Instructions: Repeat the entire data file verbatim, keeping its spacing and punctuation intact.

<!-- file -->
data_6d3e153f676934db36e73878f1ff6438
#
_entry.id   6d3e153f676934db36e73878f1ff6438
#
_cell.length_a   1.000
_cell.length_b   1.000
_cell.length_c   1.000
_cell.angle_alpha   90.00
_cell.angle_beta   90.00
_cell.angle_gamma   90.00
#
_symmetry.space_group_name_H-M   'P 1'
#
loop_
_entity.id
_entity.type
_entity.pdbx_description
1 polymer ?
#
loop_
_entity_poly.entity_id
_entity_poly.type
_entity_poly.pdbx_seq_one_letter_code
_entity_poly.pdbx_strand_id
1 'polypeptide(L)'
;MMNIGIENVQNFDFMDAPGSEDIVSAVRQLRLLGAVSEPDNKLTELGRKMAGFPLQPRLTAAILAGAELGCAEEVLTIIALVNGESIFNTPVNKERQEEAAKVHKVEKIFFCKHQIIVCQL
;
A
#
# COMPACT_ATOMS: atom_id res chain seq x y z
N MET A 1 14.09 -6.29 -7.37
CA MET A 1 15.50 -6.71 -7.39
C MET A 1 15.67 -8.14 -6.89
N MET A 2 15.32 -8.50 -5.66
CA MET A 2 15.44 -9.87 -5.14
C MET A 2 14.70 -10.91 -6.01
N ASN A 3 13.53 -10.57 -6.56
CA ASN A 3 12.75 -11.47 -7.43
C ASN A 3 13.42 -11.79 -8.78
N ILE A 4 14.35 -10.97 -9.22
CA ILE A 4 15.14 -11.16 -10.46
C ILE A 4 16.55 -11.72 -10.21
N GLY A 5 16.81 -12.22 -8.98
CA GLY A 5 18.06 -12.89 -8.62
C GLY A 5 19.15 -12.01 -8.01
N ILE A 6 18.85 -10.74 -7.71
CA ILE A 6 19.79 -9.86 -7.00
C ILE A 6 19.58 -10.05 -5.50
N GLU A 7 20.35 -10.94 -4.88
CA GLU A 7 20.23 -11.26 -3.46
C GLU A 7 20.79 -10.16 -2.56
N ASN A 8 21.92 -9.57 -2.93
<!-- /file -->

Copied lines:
data_6d3e153f676934db36e73878f1ff6438
#
_entry.id   6d3e153f676934db36e73878f1ff6438
#
_cell.length_a   1.000
_cell.length_b   1.000
_cell.length_c   1.000
_cell.angle_alpha   90.00
_cell.angle_beta   90.00
_cell.angle_gamma   90.00
#
_symmetry.space_group_name_H-M   'P 1'
#
loop_
_entity.id
_entity.type
_entity.pdbx_description
1 polymer ?
#
loop_
_entity_poly.entity_id
_entity_poly.type
_entity_poly.pdbx_seq_one_letter_code
_entity_poly.pdbx_strand_id
1 'polypeptide(L)'
;MMNIGIENVQNFDFMDAPGSEDIVSAVRQLRLLGAVSEPDNKLTELGRKMAGFPLQPRLTAAILAGAELGCAEEVLTIIALVNGESIFNTPVNKERQEEAAKVHKVEKIFFCKHQIIVCQL
;
A
#
# COMPACT_ATOMS: atom_id res chain seq x y z
N MET A 1 14.09 -6.29 -7.37
CA MET A 1 15.50 -6.71 -7.39
C MET A 1 15.67 -8.14 -6.89
N MET A 2 15.32 -8.50 -5.66
CA MET A 2 15.44 -9.87 -5.14
C MET A 2 14.70 -10.91 -6.01
N ASN A 3 13.53 -10.57 -6.56
CA ASN A 3 12.75 -11.47 -7.43
C ASN A 3 13.42 -11.79 -8.78
N ILE A 4 14.35 -10.97 -9.22
CA ILE A 4 15.14 -11.16 -10.46
C ILE A 4 16.55 -11.72 -10.21
N GLY A 5 16.81 -12.22 -8.98
CA GLY A 5 18.06 -12.89 -8.62
C GLY A 5 19.15 -12.01 -8.01
N ILE A 6 18.85 -10.74 -7.71
CA ILE A 6 19.79 -9.86 -7.00
C ILE A 6 19.58 -10.05 -5.50
N GLU A 7 20.35 -10.94 -4.88
CA GLU A 7 20.23 -11.26 -3.46
C GLU A 7 20.79 -10.16 -2.56
N ASN A 8 21.92 -9.57 -2.93